Jezebel (1938, Warner Bros.)

ColorGone with the Wind, The Flame and the Arrow
Black and WhiteJezebel; All this and Heaven, Too; Mildred Pierce, Whatever Happened to Baby Jane?, Lillies of the Field

2. Freddie Francis

Glory (1989. Columbia)

Black and WhiteSons and Lovers

3. Joseph A. Valentine

Joan of Arc (1948)

Black and White – Mad About Music, First Love, Spring Parade,
ColorJoan of Arc

4. Karl Freund

Blossoms in the Dust (1941,

Black and WhiteThe Good Earth, The Chocolate Soldier
ColorBlossoms in the Dust

5. Leon Shamroy

Cleopatra (1963)

Black and WhiteThe Young in Heart, Ten Gentlemen from West Point, Prince of Foxes
ColorDown Argentine Way, The Black Swan, Wilson, Leave Her to Heaven, David of Bathsheba, Snows of Kilamanjaro, The Robe, The Egyptian, Love is a Many Splendored Thing, The King and I, South Pacific, Porgy and Bess, Cleopatra, The Cardinal, The Agony and the Ecstasy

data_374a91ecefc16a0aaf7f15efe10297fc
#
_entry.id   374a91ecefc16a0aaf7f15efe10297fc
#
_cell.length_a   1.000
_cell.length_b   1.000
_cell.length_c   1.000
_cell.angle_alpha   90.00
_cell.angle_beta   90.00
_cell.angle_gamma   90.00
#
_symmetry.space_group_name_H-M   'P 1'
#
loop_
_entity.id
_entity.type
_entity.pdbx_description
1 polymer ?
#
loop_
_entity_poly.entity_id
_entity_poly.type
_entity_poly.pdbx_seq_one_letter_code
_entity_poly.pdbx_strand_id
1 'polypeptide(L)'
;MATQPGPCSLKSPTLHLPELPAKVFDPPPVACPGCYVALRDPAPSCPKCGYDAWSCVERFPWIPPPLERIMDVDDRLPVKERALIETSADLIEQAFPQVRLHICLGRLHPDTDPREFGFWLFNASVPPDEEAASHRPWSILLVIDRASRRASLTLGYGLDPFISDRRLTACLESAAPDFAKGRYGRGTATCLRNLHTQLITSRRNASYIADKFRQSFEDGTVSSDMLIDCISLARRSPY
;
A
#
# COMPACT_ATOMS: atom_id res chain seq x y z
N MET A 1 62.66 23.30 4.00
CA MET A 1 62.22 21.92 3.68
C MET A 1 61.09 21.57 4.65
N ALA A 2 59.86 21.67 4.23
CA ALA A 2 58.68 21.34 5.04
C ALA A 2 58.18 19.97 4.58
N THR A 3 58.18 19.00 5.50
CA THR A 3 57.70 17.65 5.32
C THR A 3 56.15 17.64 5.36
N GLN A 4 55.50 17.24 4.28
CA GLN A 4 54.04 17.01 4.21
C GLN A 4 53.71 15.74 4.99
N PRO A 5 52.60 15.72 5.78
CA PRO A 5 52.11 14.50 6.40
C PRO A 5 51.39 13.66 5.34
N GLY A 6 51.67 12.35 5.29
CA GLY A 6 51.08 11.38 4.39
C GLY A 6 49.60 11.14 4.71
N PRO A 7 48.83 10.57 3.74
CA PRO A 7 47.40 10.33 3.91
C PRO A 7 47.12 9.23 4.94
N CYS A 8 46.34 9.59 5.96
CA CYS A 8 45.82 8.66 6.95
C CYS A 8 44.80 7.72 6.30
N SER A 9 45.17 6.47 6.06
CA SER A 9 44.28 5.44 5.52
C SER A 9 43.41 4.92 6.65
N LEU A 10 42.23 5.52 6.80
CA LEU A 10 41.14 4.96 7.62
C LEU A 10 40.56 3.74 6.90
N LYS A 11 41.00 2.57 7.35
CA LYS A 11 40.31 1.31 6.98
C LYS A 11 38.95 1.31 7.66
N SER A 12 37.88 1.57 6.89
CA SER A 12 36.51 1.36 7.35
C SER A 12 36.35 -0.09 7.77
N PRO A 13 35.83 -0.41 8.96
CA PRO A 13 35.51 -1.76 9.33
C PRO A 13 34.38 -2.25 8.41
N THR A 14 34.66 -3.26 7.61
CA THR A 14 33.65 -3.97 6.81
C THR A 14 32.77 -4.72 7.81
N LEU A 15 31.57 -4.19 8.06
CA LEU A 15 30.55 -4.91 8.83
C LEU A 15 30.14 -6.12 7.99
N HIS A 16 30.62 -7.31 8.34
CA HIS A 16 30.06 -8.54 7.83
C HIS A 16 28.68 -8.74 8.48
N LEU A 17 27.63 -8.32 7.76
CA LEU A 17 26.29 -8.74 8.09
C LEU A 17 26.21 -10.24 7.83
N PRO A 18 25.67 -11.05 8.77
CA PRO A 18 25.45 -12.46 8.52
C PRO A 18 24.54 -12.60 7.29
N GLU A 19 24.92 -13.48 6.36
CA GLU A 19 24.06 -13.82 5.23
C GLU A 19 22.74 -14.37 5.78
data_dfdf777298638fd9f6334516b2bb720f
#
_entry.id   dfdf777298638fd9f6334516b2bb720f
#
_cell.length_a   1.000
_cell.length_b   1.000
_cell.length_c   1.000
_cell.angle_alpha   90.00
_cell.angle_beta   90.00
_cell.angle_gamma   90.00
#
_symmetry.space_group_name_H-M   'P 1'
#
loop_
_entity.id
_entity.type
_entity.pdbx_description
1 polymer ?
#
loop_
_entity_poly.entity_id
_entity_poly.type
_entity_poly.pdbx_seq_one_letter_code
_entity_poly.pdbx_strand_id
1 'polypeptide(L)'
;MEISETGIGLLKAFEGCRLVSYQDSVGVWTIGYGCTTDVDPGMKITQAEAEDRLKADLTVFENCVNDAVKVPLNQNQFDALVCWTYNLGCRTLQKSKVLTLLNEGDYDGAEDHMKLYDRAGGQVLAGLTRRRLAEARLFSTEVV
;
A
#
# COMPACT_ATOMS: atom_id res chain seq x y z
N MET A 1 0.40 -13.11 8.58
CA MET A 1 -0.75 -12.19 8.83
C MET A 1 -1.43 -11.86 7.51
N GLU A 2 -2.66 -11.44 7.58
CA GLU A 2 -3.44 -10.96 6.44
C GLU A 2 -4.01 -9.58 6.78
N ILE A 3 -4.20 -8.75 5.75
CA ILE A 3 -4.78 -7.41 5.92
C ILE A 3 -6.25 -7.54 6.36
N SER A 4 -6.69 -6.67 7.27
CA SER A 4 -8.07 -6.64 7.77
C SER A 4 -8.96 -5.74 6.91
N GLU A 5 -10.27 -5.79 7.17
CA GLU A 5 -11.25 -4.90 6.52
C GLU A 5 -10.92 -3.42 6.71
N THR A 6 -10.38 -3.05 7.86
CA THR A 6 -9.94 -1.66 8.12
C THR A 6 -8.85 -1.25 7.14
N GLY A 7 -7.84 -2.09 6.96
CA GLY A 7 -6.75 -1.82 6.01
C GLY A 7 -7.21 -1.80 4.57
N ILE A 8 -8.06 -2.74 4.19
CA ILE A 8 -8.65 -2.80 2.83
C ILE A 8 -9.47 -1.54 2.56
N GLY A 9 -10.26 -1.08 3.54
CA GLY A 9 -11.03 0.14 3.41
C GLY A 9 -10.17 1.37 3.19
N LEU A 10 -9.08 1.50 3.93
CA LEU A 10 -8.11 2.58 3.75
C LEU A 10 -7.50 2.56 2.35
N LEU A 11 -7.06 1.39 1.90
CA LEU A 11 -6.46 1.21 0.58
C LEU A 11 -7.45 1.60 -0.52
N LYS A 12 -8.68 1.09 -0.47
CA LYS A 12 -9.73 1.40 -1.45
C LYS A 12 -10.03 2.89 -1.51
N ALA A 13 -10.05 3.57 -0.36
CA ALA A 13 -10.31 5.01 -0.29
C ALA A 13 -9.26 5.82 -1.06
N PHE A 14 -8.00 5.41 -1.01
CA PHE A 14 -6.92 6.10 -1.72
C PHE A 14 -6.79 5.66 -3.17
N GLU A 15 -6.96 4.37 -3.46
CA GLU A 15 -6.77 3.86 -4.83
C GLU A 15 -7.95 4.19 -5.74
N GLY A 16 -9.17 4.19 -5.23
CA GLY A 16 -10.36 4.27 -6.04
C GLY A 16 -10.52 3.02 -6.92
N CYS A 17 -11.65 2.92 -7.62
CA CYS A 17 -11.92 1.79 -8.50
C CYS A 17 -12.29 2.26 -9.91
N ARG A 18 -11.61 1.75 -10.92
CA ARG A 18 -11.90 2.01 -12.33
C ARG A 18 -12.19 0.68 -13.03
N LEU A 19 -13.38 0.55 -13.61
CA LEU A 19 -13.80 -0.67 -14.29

6. Joseph Ruttenberg

Mrs. Miniver (1942)

Black and WhiteThe Great Waltz, Waterloo Bridge, Dr. Jekyll and Mr. Hyde, Mrs. Miniver, Madame Curie, Gaslight, Julius Caesar, Somebody Up There Loves Me
ColorGigi, BUtterfield 8

7. Robert Surtees

The Graduat (1967)

Black and WhiteThirty Seconds Over Tokyo, The Bad and the Beautiful
ColorKing Solomon’s Mines, Quo Vadis?, Oklahoma!, Ben Hur, Mutiny on the Bounty, The Graduate, Dr. Doolittle, The Last Picture Show, Summer of ’42

Won in each medium.

8. Conrad Hall

Road to Perdition (2002, DreamWorks, 20th Century Fox)

Black and WhiteMorituri, Butch Cassidy and the Sundance Kid, The Day of the Locust, Tequila Sunrise, Searching for Bobby Fisher, A Civil Action, American Beauty, Road to Perdition
ColorThe Professionals, In Cold Blood

In Cold Blood nomination was after Black-and-White cinematography after category ended.

9. Arthur C. Miller

How Green Was My Valley (1941, 20th Century Fox)